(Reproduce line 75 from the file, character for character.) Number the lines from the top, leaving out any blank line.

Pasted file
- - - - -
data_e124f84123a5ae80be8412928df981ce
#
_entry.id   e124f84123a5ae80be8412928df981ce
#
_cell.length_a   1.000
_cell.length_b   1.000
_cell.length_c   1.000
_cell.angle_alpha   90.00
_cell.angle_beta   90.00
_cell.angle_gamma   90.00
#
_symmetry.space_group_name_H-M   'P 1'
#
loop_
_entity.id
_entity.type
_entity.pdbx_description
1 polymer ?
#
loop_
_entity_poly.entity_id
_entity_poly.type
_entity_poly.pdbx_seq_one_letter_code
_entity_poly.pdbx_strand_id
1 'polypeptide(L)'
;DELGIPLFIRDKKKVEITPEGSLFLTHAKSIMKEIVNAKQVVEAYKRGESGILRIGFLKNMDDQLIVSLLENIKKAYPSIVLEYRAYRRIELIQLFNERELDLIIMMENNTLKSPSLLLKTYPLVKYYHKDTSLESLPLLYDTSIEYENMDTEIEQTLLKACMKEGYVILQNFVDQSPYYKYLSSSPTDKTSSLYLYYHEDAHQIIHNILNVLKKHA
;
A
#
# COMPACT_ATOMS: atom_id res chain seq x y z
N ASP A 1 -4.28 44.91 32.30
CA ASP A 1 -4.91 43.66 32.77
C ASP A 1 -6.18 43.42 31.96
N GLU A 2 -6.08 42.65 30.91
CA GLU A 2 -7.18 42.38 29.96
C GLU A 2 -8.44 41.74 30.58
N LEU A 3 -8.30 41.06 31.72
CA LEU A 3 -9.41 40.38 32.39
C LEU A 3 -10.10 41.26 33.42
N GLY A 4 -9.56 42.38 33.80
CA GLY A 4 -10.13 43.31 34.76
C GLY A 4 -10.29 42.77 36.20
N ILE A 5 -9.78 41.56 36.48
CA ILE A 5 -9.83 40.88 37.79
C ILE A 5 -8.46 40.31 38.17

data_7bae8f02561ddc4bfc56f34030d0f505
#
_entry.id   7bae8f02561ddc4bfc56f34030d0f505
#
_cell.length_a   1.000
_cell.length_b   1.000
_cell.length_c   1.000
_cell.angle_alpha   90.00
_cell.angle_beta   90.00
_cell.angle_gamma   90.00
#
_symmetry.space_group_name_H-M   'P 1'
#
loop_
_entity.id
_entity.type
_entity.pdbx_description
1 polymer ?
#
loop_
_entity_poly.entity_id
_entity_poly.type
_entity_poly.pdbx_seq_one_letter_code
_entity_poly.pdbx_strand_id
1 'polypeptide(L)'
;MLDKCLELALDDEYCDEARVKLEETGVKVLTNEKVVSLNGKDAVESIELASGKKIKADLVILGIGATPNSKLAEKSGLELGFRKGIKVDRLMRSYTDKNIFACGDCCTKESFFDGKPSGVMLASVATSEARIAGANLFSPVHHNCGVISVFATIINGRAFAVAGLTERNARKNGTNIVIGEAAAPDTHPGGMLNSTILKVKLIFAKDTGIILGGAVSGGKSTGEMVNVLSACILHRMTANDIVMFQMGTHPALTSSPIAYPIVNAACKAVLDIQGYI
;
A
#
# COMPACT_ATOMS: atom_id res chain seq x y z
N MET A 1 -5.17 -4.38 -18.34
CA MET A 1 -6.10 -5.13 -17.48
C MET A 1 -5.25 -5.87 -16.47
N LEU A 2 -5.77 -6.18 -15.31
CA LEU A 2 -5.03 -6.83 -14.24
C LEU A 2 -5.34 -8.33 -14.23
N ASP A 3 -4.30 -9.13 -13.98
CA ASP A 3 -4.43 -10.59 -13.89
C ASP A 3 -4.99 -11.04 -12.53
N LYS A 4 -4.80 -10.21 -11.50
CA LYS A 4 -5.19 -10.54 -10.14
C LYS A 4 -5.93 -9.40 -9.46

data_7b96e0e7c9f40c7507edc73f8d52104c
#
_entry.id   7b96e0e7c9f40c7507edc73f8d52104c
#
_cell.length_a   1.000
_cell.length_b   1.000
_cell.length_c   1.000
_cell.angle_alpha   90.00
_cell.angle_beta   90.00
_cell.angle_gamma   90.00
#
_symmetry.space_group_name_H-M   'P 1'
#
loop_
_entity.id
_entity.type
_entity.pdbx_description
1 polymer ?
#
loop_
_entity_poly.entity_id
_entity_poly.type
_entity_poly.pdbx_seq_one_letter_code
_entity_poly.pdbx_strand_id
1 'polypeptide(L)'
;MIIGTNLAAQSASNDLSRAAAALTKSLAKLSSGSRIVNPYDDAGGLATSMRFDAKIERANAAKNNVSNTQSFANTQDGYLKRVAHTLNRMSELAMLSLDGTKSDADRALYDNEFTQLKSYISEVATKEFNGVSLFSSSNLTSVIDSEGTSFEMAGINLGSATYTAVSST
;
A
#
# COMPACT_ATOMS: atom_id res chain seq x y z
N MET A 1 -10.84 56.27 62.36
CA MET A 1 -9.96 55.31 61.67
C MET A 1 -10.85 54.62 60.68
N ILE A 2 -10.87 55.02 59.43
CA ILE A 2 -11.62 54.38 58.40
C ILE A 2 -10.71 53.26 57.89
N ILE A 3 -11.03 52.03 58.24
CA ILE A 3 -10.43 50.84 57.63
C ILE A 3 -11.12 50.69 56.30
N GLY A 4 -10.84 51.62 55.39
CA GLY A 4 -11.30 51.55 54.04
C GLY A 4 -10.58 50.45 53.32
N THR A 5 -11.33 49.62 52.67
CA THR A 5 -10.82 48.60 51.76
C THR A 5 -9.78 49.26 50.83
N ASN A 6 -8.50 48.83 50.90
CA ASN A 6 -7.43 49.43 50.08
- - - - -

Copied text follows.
# COMPACT_ATOMS: atom_id res chain seq x y z